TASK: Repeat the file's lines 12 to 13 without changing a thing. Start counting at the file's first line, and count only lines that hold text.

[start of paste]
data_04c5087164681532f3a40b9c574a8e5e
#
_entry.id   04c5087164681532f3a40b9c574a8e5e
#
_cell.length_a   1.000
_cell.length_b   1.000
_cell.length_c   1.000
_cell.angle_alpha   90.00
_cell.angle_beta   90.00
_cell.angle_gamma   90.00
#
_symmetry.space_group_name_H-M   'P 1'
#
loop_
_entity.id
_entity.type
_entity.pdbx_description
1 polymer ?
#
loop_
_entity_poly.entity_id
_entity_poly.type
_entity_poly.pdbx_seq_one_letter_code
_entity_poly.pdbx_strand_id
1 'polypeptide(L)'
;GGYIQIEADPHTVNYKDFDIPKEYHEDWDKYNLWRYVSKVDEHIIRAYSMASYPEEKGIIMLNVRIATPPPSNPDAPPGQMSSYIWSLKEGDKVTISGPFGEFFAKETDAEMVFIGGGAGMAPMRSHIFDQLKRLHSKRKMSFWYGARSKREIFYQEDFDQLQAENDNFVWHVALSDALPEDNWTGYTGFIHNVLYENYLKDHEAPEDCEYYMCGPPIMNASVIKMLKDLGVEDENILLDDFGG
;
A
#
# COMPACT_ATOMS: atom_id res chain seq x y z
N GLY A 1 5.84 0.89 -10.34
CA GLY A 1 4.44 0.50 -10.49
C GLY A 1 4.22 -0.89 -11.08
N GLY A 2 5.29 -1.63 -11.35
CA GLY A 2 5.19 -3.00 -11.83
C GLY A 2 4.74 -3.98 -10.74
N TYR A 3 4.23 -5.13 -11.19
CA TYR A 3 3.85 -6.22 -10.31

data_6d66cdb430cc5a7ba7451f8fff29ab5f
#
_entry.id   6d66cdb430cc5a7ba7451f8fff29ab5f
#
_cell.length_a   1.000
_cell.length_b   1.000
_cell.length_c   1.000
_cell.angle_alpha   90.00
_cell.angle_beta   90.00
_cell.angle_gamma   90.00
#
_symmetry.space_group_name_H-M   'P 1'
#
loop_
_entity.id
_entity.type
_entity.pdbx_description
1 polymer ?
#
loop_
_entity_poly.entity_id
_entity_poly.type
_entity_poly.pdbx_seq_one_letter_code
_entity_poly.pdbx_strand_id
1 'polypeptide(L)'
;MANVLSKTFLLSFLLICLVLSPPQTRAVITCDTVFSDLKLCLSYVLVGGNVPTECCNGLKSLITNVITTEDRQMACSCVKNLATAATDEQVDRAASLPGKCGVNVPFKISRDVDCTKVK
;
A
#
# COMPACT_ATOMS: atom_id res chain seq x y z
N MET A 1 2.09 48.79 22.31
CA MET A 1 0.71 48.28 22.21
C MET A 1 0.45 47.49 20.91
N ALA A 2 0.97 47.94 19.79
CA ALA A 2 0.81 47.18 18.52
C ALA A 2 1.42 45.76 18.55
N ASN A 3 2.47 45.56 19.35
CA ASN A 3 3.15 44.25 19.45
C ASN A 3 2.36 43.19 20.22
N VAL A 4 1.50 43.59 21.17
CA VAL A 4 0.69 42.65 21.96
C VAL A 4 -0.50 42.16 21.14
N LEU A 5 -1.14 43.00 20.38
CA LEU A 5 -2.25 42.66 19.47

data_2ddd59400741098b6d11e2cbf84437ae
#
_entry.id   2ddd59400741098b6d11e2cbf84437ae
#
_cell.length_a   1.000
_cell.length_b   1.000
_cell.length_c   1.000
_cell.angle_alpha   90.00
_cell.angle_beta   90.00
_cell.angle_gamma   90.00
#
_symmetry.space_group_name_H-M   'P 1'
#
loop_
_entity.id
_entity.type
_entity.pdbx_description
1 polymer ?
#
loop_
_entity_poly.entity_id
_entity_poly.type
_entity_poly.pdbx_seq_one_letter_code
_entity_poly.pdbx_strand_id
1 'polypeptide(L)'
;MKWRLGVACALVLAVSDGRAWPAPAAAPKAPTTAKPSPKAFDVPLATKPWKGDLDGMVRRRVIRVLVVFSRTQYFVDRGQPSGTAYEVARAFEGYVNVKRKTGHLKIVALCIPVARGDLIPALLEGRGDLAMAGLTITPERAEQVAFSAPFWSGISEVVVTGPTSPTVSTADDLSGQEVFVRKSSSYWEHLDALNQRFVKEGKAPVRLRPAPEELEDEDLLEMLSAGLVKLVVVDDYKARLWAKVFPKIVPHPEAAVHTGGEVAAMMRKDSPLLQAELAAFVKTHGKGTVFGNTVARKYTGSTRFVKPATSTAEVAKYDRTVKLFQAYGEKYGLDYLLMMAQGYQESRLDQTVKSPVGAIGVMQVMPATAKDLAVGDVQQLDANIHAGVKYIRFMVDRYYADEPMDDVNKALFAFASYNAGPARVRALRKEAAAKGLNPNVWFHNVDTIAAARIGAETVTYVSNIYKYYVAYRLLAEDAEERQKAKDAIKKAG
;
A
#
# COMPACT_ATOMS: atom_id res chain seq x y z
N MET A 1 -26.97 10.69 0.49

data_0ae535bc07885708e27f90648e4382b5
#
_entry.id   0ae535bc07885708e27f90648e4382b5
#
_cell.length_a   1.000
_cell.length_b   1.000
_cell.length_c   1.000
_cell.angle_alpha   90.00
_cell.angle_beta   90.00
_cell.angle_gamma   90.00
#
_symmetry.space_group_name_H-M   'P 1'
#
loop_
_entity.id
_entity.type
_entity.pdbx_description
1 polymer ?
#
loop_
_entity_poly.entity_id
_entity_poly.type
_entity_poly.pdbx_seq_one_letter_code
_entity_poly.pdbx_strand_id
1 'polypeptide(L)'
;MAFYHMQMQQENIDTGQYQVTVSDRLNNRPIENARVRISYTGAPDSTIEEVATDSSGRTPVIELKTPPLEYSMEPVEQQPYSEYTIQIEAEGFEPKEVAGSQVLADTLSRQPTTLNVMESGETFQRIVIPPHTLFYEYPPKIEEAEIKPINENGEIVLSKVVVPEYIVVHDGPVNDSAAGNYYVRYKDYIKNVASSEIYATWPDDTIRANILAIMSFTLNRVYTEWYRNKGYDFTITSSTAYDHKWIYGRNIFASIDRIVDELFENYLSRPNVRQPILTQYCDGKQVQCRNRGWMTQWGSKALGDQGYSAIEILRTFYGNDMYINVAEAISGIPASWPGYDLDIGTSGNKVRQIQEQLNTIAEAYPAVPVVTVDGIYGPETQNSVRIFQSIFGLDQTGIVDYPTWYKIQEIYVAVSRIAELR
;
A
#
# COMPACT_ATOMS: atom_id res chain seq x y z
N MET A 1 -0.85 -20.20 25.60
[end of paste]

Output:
_symmetry.space_group_name_H-M   'P 1'
#